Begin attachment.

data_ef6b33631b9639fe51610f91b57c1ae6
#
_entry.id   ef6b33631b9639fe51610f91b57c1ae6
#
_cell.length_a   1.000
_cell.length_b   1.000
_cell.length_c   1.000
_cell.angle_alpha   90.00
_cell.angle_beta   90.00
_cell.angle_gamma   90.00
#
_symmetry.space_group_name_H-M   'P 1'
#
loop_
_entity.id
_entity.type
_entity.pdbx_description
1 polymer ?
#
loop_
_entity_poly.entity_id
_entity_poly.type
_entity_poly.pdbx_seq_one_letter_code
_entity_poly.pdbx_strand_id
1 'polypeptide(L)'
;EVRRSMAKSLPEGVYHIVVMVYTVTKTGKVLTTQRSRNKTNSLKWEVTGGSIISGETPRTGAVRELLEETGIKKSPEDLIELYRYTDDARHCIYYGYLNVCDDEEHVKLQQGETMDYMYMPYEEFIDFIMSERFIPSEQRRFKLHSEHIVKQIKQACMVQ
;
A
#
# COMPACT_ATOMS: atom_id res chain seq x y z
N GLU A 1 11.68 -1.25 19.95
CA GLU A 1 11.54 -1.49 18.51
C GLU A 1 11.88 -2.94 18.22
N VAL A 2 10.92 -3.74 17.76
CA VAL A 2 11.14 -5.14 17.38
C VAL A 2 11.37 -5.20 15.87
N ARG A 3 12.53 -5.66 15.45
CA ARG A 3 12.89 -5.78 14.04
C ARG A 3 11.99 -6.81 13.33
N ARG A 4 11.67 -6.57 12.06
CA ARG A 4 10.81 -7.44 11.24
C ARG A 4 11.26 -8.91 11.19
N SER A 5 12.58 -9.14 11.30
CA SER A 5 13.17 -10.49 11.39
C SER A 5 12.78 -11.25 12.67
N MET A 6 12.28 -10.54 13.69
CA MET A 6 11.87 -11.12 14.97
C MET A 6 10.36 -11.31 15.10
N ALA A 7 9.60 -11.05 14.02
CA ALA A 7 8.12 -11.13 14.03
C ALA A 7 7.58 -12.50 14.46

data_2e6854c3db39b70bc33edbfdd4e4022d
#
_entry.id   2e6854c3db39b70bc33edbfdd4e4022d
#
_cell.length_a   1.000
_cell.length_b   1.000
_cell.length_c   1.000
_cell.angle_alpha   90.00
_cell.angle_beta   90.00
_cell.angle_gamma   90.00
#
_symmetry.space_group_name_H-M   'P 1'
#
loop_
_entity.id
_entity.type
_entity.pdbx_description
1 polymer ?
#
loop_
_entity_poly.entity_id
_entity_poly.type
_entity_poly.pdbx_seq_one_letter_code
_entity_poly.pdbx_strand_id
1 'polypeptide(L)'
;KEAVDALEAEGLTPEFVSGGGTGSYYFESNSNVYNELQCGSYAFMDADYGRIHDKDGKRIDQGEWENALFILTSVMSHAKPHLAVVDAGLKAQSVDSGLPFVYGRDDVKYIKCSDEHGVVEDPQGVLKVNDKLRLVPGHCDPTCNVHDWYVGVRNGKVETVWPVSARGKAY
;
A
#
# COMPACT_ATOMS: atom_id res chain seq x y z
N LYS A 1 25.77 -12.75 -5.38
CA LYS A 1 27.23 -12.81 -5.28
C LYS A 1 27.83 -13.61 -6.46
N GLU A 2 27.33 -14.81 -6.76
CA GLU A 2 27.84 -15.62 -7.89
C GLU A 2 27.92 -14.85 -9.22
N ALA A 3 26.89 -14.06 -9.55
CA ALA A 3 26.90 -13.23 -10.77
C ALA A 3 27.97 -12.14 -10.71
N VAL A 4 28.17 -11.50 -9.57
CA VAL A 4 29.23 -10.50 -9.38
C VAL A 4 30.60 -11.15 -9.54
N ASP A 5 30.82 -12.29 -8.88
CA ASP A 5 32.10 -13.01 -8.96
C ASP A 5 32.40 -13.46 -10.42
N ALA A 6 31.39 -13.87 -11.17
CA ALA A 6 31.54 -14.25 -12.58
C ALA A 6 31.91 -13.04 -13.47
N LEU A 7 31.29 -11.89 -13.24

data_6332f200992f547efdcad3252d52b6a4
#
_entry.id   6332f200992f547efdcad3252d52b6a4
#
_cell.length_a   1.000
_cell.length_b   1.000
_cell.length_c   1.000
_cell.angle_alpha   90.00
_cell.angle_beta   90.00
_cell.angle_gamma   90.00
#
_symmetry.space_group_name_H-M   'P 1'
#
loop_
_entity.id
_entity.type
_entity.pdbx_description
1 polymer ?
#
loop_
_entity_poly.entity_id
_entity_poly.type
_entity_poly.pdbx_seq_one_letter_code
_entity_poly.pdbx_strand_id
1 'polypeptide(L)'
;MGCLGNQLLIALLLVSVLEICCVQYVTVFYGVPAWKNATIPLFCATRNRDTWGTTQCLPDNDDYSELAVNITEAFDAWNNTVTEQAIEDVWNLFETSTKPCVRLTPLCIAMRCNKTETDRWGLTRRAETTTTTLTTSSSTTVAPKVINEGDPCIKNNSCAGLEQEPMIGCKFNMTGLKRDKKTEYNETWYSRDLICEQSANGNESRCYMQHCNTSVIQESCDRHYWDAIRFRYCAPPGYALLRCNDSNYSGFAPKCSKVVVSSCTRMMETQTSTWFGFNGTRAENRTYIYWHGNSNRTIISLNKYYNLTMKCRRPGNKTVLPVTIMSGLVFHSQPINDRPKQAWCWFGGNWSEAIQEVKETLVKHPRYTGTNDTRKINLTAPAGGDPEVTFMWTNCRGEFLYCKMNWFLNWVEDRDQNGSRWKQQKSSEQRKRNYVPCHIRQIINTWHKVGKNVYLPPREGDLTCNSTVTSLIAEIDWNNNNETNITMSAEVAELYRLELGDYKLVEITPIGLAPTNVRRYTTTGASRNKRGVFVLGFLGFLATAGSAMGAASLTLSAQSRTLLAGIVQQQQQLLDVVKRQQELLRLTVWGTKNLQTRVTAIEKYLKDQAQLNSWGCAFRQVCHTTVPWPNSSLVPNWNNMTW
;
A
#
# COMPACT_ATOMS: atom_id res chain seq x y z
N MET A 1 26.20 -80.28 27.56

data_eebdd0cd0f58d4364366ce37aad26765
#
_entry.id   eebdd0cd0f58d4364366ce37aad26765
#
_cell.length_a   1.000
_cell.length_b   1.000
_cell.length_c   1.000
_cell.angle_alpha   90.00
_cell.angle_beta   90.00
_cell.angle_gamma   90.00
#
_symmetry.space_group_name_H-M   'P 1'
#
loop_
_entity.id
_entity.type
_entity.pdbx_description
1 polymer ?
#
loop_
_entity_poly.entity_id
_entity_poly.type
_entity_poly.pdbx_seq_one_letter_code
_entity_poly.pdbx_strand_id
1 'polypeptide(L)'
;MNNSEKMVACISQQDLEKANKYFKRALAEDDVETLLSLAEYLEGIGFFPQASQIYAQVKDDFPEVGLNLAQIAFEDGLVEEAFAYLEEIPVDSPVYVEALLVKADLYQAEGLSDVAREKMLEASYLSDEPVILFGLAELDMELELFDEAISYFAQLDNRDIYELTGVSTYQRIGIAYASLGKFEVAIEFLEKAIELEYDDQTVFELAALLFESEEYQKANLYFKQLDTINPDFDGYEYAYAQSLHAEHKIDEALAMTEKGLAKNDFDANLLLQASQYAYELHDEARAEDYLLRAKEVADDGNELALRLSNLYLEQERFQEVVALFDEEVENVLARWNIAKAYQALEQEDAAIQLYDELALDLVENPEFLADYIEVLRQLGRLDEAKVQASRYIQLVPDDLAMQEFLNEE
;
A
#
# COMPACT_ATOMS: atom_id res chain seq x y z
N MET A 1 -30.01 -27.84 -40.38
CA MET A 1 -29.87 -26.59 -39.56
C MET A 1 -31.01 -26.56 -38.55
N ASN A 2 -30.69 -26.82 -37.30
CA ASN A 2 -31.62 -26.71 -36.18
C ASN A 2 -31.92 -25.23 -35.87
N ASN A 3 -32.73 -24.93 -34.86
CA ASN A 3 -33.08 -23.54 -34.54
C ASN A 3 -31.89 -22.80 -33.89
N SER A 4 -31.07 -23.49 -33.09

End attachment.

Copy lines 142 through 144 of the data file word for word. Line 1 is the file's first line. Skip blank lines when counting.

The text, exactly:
#
_symmetry.space_group_name_H-M   'P 1'
#